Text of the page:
MIL measures the specified maximum distance from the center of the fitted edge along a straight line that is parallel to the search direction. Subedges that fall outside the maximum association distance do not affect the marker's fit operation even if they are in the box search region. Therefore, you can consider M_MAX_ASSOCIATION_DISTANCE as a way of restricting the image data that MIL uses to establish the edge, when it is not practical to decrease the size of box search region (or subregions).

Although the maximum association distance applies to subedges, you might still need to specify it when dealing with noisy images, even if you have not explicitly subdivided the box search region into subregions (subedges). For example, to calculate an edge marker's line equation (mean line), MIL internally uses three subedges, even if you did not specify them (three fit points are a requirement to calculate a line). If an image has substantial specks (noise) in the subregions, the line that MIL calculates might not be what you expect; for example, it can be at an incorrect angle. By reducing the maximum association distance, the line can be much closer to what is expected.

To retrieve the distance between the calculated marker and its farthest subedge, use MmeasGetResult() with M_FIT_ERROR_MAX. To retrieve the number of outliers (ignored subedges), use MmeasGetResult() with M_NUMBER_OF_OUTLIERS.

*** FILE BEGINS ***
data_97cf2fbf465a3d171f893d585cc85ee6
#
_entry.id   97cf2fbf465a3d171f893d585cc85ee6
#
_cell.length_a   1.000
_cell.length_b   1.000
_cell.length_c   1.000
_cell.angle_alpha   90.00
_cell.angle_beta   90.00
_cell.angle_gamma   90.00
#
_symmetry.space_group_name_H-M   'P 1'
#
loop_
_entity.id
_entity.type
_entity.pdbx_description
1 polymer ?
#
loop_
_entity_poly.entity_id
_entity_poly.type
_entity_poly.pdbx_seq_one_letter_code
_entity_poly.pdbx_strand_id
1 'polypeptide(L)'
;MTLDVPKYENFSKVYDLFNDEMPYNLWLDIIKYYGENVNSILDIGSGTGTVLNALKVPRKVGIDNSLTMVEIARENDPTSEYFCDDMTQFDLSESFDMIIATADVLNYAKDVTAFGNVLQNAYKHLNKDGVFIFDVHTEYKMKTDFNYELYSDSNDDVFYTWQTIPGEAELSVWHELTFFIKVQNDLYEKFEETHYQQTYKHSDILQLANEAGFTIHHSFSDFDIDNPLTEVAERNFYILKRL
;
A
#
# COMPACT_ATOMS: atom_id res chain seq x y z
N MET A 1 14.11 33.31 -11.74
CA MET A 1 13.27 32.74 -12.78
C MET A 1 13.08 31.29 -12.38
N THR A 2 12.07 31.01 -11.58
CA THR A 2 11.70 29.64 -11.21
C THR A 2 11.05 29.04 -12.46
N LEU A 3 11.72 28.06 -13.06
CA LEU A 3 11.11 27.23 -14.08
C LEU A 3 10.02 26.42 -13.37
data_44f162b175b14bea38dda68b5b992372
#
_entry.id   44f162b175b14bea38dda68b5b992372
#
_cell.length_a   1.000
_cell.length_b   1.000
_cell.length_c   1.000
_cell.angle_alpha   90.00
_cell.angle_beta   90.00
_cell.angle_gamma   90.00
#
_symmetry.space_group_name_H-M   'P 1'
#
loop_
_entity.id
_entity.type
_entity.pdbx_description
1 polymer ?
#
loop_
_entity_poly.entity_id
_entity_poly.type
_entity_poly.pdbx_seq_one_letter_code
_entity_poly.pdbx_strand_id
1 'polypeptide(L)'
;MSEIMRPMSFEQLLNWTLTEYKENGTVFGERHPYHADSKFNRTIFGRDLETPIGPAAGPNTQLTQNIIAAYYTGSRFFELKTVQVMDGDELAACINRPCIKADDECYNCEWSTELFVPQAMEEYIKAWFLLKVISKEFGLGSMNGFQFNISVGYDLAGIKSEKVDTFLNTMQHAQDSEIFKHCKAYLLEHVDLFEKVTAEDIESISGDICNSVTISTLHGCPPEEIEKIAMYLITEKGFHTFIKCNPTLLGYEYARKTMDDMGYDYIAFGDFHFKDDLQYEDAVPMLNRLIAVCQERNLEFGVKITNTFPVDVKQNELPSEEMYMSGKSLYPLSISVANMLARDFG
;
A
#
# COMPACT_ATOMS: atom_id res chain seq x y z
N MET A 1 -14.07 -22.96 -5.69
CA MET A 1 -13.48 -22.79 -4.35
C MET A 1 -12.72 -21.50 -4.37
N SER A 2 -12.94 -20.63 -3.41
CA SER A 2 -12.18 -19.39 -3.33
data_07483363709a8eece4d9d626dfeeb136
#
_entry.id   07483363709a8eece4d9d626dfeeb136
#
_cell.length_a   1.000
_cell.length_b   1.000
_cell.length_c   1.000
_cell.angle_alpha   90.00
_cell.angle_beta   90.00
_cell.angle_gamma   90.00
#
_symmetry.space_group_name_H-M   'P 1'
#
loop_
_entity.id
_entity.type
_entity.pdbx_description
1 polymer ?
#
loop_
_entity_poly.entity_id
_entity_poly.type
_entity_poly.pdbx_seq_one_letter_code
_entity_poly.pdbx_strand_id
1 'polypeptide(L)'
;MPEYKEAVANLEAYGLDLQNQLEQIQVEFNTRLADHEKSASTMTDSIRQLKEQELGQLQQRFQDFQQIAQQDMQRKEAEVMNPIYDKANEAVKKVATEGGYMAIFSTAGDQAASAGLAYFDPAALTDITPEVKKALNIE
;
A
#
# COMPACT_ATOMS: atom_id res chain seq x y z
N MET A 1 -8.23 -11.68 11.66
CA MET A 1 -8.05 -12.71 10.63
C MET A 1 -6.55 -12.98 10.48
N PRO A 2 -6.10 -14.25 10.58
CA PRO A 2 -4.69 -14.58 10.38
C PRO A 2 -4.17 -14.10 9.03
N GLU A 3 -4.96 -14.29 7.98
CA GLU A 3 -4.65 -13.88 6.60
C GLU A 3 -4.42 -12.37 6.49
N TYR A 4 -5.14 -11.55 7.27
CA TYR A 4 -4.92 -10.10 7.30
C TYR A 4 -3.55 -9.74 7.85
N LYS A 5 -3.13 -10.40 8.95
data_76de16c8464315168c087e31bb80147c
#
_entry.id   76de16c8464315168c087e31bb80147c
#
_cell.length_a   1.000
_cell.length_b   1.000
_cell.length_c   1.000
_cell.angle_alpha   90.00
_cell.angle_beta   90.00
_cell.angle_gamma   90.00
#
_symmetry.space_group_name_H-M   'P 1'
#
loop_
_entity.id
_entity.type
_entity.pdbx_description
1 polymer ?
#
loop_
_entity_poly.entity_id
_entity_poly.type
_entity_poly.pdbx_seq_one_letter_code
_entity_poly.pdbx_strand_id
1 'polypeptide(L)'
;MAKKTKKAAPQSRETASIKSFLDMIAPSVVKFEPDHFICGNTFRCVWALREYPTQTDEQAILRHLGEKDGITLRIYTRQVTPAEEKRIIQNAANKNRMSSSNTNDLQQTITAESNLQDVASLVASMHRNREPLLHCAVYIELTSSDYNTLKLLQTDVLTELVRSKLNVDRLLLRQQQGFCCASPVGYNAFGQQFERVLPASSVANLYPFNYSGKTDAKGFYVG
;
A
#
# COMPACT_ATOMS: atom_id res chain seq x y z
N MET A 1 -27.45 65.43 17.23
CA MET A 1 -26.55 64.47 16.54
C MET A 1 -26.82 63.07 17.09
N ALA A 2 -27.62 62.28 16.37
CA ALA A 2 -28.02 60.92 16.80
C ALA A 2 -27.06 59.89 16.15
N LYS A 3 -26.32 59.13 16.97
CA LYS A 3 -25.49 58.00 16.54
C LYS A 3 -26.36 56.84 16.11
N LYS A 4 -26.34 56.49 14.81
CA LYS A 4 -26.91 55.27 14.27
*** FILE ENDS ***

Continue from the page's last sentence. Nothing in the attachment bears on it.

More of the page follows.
Minimum variation

The minimum variation refers to a type of threshold characteristic that you can set to represent the minimum prominence of the required edge peaks for the peak to be considered an occurrence of a marker. Advanced applications might need to specify this characteristic when trying to find multiple neighboring edges in the search region, which are formed such that the foreground of the first edge becomes the background of the next edge. To set the minimum variation characteristic, use M_EDGEVALUE_VAR_MIN. Note that, regardless of the M_EDGEVALUE_VAR_MIN setting, edgevalues must always be greater than the minimum edgevalue specified (M_EDGEVALUE_MIN) to be considered an occurrence of a marker. For more information, see the Minimum variation subsection of the Search algorithm section earlier in this chapter.